We’ve had thousands of questions with concerns about thrush. How do you catch it and what do you do to get rid of it? Well, the tell tale signs of thrush are a creamy, cottage cheese like vaginal discharge, some pain externally and irritation, occasionally pain with intercourse and pain when you’re peeing.
Lots of you are saying you’re using different treatments for thrush; it’s costing you a fortune because you are back and forward to the chemist all the time and it simply won’t go away. We often resort to pessaries which you pop in or creams when we think about treating thrush. But actually very often a simple pill which you can also buy over the counter or a longer course of oral treatments by means of tablets works better if you’ve got recurrent thrush. So, do talk to your GP about getting a prescription for this.
The other thing is, in those who are treating thrush which just simply doesn’t seem to be going away, it’s really important to establish the diagnosis and ensure that it actually is thrush, because you may simply be treating the wrong thing.
Many of you are worrying about thrush and can it spread? Well, yes it can spread and you can actually get thrush anywhere from your mouth right down to your bottom end. So, to have an itchy bottom and have thrush in the vaginal area, it may well be that the thrush has spread. It’s really important to treat this aggressively because what you will find is you tend to scratch and scratch and scratch and in doing so you may introduce another infection from contaminating the area with bacteria.
Many of you are worried about passing thrush onto a boyfriend or a partner and in reality, although thrush isn’t a sexually transmitted infection, it is possible to pass it on. Although, usually it tends to be a problem in one partner only. If you find your partner has got a little bit of thrush then it is very, very simple, the treatment is exactly the same; you don’t have to go to your doctor. You can simply get it over the counter at the pharmacy. Again, if there is any doubt that either of you have anything other than thrush it is absolutely vital to have a full sexual health screen on the off chance that this could be a sign of another sexually transmitted infection.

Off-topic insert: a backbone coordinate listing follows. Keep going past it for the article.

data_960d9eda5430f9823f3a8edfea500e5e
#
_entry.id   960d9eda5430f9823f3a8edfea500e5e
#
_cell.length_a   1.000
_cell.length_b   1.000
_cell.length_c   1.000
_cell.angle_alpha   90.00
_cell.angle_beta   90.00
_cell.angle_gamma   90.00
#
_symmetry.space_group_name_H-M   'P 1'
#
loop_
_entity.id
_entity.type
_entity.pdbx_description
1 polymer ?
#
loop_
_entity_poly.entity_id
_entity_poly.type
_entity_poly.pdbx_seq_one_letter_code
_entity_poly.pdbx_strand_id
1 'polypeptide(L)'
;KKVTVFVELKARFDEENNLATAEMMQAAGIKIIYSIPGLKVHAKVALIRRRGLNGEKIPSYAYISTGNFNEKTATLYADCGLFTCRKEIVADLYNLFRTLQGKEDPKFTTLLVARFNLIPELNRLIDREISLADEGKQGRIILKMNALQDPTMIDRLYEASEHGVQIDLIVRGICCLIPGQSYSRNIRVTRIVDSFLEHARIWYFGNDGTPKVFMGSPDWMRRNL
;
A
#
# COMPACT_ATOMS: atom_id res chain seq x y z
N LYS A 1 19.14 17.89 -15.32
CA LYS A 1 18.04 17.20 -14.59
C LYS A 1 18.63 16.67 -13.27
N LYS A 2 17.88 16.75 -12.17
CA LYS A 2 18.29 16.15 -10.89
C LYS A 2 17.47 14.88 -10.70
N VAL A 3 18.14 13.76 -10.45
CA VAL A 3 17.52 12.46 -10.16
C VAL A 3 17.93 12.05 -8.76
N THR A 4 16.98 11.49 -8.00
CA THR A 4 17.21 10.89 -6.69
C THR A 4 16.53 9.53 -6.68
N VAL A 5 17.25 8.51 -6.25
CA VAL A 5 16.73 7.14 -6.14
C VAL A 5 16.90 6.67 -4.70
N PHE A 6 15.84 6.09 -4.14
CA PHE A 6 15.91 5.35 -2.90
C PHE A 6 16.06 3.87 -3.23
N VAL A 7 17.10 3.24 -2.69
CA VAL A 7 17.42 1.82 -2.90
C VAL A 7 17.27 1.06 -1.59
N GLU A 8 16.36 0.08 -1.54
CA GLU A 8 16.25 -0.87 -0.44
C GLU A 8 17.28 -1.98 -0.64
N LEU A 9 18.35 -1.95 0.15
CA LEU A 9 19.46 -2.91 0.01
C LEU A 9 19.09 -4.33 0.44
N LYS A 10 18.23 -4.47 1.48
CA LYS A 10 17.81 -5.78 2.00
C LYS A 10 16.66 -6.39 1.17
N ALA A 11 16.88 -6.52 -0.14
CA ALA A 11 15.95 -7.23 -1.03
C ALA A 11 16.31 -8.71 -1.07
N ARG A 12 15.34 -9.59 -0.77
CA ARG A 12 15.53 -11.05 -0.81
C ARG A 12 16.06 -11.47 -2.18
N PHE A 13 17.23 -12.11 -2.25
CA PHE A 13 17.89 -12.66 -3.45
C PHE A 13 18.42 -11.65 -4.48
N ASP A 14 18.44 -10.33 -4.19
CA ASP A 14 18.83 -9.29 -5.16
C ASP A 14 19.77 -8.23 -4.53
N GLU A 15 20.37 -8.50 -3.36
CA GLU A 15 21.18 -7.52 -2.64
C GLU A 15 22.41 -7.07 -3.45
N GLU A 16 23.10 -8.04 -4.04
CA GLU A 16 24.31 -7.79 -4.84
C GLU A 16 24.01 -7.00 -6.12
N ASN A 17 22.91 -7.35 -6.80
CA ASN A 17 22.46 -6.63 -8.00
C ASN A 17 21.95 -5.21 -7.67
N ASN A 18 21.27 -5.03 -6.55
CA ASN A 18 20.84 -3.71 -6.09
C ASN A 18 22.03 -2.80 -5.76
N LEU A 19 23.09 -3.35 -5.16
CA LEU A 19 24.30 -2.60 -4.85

Somebody has posed a question about how often you should wash your vagina if you suffer from thrush. Now, believe it or not, your vagina is a self cleaning unit and there is actually no need to get in there and give it a clean out. Simple washing morning and night time, so adhering to basic hygiene, is absolutely sufficient. I would strongly advise you against overzealous washing or using any scented products because not only would that encourage thrush it may also encourage the growth of bacteria and create a second problem on top of the thrush. So my advice is don’t over cleanse, let nature take its course.
If you have any concerns about a female sexual health problem or period problems or anything gynaecological why not go to the female sexual health My VideoDoctor.
Doctor Responses: Thrush
Dr Pixie talks about how you can contract thrush, what the infection involves and answers your common questions on the illness and how to get rid of it.
Questions were taken from viewers’ comments and queries across the Embarrassing Bodies website, not least the comments section of our thrush condition guide.
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